Hear the Bells
One of the more mysterious songs on the album, "Hear the Bells" is a song that wrestles with the vagueness of life and the difficulties of life. Rampant metaphors are seen through this song, as Vanessa moves through the different ways she searches for an answer. This track has a charm about it that is hard to explain, which may have something to do with its overall unexplained overall message. However, this could be a perfect metaphor for life itself: not sure how to figure it out, but it is fascinating to try. (8/10)
This song is the closest this album gets to pop as a whole. Its deep lyrics are contrasted breezily with an upbeat and danceable rhythm. I can't help singing along to this song or tapping my foot when it comes on my shuffle. Great song to sing in the car! "But he loves me as I leave, so I've gotta go!" (9/10)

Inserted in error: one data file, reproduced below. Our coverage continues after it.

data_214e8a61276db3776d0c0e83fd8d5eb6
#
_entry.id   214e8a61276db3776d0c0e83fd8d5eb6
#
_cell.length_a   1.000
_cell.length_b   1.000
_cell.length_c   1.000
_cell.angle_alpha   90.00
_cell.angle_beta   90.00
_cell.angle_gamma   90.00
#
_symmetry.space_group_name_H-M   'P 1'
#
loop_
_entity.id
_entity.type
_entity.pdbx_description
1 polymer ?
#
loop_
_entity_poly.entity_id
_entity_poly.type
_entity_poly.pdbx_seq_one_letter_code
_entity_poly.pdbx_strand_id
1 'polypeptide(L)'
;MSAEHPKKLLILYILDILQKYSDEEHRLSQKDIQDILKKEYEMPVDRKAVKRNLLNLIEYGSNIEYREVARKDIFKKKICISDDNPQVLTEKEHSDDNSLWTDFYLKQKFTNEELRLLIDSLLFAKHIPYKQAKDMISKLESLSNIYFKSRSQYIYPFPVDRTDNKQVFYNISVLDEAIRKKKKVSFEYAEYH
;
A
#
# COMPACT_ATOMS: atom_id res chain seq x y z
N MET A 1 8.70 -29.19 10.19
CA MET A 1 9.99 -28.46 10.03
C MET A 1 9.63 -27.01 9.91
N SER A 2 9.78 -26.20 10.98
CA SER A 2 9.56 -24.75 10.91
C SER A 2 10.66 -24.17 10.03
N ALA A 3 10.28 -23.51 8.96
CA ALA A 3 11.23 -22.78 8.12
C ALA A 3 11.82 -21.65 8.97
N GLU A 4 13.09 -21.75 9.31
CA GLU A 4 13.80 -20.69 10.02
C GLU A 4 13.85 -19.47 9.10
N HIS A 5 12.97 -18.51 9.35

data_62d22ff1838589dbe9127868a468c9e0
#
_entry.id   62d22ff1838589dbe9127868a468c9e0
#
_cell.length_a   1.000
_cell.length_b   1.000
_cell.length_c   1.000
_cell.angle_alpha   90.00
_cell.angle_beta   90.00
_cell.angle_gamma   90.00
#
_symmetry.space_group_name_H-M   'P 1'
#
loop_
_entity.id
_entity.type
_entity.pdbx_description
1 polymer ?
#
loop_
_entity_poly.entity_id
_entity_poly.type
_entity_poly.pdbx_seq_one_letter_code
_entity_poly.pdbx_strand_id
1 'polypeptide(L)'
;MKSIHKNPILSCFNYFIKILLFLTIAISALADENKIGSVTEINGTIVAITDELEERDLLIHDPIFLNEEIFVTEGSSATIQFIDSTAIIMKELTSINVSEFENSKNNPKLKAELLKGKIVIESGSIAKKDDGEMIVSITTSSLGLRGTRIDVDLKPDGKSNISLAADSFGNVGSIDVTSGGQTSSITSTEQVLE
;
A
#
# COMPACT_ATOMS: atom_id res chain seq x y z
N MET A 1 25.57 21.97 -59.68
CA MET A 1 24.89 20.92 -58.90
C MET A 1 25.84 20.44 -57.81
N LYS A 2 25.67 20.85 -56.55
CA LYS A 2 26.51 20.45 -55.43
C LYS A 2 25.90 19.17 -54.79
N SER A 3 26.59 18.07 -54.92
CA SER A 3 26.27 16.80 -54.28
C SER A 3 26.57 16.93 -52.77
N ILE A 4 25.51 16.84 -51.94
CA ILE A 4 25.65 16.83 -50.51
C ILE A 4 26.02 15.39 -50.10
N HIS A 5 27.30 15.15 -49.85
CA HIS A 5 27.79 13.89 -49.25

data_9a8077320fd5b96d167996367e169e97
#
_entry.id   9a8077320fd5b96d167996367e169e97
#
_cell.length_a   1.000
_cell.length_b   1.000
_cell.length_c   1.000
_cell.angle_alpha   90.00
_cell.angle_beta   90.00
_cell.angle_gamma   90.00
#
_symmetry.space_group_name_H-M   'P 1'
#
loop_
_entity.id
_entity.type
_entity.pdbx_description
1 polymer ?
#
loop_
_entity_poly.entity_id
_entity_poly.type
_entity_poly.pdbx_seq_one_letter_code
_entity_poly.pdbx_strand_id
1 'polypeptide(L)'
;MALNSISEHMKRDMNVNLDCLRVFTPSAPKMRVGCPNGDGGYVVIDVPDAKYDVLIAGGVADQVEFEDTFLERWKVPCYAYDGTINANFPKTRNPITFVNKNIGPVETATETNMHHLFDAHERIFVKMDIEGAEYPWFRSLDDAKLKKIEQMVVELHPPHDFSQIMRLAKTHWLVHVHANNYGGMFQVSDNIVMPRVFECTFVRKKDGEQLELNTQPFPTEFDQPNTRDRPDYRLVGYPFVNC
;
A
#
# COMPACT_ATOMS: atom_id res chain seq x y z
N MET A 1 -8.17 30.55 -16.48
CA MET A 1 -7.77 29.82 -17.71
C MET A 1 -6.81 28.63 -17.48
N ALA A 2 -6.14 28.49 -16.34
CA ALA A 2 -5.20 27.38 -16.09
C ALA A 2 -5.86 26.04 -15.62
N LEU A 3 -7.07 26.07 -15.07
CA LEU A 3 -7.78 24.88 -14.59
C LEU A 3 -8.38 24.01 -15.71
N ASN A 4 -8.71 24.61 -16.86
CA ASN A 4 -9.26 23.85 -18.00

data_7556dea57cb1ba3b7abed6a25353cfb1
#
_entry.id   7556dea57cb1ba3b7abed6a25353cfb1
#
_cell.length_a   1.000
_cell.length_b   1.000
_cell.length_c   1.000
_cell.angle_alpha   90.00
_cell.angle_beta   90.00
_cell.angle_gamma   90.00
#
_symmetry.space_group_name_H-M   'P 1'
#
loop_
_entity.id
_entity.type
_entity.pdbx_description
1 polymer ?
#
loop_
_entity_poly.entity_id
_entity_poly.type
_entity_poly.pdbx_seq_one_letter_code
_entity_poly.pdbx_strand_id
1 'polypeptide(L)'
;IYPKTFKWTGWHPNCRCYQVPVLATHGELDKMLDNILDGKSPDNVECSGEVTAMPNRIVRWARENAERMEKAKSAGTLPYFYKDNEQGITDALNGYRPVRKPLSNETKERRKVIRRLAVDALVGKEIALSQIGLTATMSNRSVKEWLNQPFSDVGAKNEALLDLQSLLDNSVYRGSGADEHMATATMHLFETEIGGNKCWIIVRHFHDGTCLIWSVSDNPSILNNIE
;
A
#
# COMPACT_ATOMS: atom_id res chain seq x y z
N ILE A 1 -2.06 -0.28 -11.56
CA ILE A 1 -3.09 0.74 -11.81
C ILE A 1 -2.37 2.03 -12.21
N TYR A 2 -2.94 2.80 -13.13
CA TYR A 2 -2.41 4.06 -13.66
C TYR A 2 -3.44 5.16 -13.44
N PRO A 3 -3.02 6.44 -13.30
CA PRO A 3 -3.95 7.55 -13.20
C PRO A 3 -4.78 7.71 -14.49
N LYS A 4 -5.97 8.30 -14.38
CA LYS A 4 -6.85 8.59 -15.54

Tall Tales for Spring
This. This is the song that is arguably the crowning jewel of the album. Deliciously mischievous with wicked lyrics and an involved instrumental, this song conjures the almost cynical side of the phenomena of love, life, spirituality, and "madness of the heart." Truthfully, I'm not sure exactly what this song is truly trying to tell the listener. However, this is what I believe makes it so intriguing. Production wise, this is the most intense song of the album, which comes as an insane jolt of energy compared to its rather calm and easy sister songs. If a listener was to pick only one song to listen to from this album, I'd highly suggest this one. This song and its counterpart In the End are magnificent and crown the album with grace and pride. (10/10)
A few choice lyrics that happen to be some of my favorite:
"The wicked in me is surely the wicked in you.
We pray to a ghost that we've never met.
Time turns for a cure from the scientists for
Madness of the heart."